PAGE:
Flannery demands ‘outright ban on election posters’

Pearce Flannery has slammed city councillors as “elitist and out of touch” and demanded a ban on election posters, despite being a local election candidate with numerous posters across Galway City West.

In what is the Local Election’s invocation of St Augustine’s “Oh Lord make me pure, but not yet!” moment, Mr Flannery, who is running for Fine Gael in the west ward, has called for “an outright ban on election posters”.

He described election posters as “unsightly, environmentally unfriendly, and a hazard to motorists and pedestrians”. He said: “We live in a digital age and should realise that certain marketing and promotional concepts are not fit for purpose in a modern era.”

However Mr Flannery will not be removing his own election posters at this time claiming that if others have them up, he should too.

“I have posters up because if every other candidate has them up,” he said, “I would be at a disadvantage if I did not erect my own. It is essential I do so to maintain a level playing field. If there was an outright ban on election posters every candidate would be in a similar position and they would all enjoy the benefits of having a fair and even chance.”

Mr Flannery has though, pledged to make the banning of posters in subsequent elections a priority if he is elected to City Hall on May 23

“If we banned posters outright, candidates with innovative minds would come to the fore and develop more innovative, safer, and environmentally friendly promotional initiatives,” he said.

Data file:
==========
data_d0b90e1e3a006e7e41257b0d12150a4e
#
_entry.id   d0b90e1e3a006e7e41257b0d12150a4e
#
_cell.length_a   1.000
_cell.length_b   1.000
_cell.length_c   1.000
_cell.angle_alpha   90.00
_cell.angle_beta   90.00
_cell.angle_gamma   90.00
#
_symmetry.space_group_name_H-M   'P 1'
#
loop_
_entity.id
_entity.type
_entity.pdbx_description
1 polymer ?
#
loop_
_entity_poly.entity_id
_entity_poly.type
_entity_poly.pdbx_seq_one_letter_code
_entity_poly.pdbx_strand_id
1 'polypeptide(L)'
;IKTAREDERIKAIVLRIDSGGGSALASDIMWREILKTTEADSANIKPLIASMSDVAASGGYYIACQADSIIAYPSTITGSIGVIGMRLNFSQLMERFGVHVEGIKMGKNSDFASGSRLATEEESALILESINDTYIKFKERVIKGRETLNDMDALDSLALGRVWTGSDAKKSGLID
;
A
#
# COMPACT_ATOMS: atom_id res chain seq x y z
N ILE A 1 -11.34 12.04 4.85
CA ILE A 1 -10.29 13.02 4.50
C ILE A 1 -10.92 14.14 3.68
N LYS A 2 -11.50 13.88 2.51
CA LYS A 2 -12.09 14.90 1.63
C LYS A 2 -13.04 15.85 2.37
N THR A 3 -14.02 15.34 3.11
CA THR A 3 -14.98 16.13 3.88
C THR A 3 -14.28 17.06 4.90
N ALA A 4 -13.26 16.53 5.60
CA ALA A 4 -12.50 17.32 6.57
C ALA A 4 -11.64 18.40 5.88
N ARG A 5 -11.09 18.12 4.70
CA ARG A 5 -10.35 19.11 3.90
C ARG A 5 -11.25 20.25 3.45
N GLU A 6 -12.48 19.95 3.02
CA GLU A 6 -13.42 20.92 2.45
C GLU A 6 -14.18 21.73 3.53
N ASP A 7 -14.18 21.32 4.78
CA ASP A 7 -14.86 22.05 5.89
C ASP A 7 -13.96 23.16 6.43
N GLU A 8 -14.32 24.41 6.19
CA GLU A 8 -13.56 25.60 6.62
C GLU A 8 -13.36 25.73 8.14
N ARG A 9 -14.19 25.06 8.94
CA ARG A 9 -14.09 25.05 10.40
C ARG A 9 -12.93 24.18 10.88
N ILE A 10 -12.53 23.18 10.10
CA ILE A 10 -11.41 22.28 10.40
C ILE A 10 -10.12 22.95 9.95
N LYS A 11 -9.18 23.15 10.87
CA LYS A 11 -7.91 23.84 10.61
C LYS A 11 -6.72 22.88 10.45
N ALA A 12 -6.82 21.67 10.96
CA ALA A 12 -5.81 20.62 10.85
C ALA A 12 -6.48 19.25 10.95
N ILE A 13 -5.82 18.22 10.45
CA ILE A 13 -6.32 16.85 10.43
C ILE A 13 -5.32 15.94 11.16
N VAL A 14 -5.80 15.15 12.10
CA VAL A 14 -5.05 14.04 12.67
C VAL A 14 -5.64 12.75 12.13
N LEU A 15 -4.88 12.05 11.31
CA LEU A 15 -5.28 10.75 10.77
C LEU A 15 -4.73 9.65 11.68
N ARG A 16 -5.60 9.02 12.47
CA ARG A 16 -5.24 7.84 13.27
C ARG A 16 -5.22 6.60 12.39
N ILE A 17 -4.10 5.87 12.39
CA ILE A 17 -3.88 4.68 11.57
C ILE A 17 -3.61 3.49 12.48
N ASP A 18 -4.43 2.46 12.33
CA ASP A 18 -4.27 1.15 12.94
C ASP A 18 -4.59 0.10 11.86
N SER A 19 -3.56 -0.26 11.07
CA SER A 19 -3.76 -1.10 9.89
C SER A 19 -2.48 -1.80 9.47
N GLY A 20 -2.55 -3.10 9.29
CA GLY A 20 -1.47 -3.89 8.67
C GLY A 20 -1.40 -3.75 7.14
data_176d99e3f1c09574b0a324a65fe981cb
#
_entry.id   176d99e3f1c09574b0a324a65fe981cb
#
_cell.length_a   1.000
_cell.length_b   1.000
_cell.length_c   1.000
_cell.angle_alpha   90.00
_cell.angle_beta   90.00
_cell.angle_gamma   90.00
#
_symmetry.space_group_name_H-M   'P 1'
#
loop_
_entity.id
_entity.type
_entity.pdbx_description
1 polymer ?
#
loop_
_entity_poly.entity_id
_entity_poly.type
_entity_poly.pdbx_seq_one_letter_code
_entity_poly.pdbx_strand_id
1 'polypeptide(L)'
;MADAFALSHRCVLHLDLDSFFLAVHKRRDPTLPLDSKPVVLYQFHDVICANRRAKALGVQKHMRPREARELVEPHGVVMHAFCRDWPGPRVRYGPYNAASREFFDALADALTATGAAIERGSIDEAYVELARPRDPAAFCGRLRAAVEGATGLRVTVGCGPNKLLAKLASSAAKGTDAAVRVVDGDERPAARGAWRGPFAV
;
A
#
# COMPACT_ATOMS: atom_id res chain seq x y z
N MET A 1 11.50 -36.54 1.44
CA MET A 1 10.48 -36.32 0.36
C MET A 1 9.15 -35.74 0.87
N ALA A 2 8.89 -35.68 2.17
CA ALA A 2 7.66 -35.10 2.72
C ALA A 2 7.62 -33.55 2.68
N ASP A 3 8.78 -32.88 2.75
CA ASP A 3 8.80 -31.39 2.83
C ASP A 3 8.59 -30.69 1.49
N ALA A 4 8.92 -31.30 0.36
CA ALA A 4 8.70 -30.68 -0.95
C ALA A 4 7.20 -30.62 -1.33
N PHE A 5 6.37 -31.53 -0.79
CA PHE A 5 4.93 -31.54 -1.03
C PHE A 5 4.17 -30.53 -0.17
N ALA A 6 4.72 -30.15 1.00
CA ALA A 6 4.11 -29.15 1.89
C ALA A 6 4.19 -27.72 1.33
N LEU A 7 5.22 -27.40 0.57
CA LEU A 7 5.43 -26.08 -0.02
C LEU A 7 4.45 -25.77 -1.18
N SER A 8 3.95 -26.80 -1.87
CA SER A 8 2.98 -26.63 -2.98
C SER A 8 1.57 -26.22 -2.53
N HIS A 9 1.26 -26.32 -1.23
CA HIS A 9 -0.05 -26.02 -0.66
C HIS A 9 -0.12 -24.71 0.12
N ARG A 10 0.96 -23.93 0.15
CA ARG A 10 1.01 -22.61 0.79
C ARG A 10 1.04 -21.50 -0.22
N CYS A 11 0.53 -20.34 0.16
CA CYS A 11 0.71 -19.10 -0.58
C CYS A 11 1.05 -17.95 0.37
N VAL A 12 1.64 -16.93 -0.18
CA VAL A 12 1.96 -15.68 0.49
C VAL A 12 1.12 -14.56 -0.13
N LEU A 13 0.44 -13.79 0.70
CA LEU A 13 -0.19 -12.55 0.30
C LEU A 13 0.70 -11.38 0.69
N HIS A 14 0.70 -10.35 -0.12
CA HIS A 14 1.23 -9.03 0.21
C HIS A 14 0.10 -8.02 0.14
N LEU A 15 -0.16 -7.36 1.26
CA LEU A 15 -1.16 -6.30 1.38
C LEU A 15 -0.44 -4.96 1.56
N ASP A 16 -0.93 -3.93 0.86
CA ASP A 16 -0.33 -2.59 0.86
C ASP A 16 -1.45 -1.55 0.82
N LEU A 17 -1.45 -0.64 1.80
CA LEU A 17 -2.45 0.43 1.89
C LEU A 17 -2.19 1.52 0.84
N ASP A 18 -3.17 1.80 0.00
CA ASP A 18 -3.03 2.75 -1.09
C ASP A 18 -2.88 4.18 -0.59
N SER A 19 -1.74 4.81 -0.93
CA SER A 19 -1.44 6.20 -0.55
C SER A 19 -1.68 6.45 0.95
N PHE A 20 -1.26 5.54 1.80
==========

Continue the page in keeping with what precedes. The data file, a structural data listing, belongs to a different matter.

Another institution of elections and local councils which Mr Flannery is keen to wipe out is the ostentatious red gowns worn by councillors at formal and civic functions.

Mr Flannery described the wearing of the capes as an “antiquated custom” and “ridiculous in the 21st century”.

“This practice was initially designed centuries ago to distinguish council members from the common townspeople,” he said. “It has no place in an equal society and should only be used as a token gesture of historical significance. Practices such as these are elitist and only serve to create a chasm between the councillors and public.”

He was particularly critical of councillors wearing the red capes while sitting in the viewing stand in Eyre Square watching the St Patrick’s Day parade.

“I was struck by the odious sight of elected councillors wearing their red capes reviewing the parade from a specially erected viewing platform,” Mr Flannery said. “This is elitist and insulting to the people of Galway. Surely the place for an elected member of council is watching the parade on the street beside the people who elected them. The council belongs to the people and this is sometimes forgotten.”



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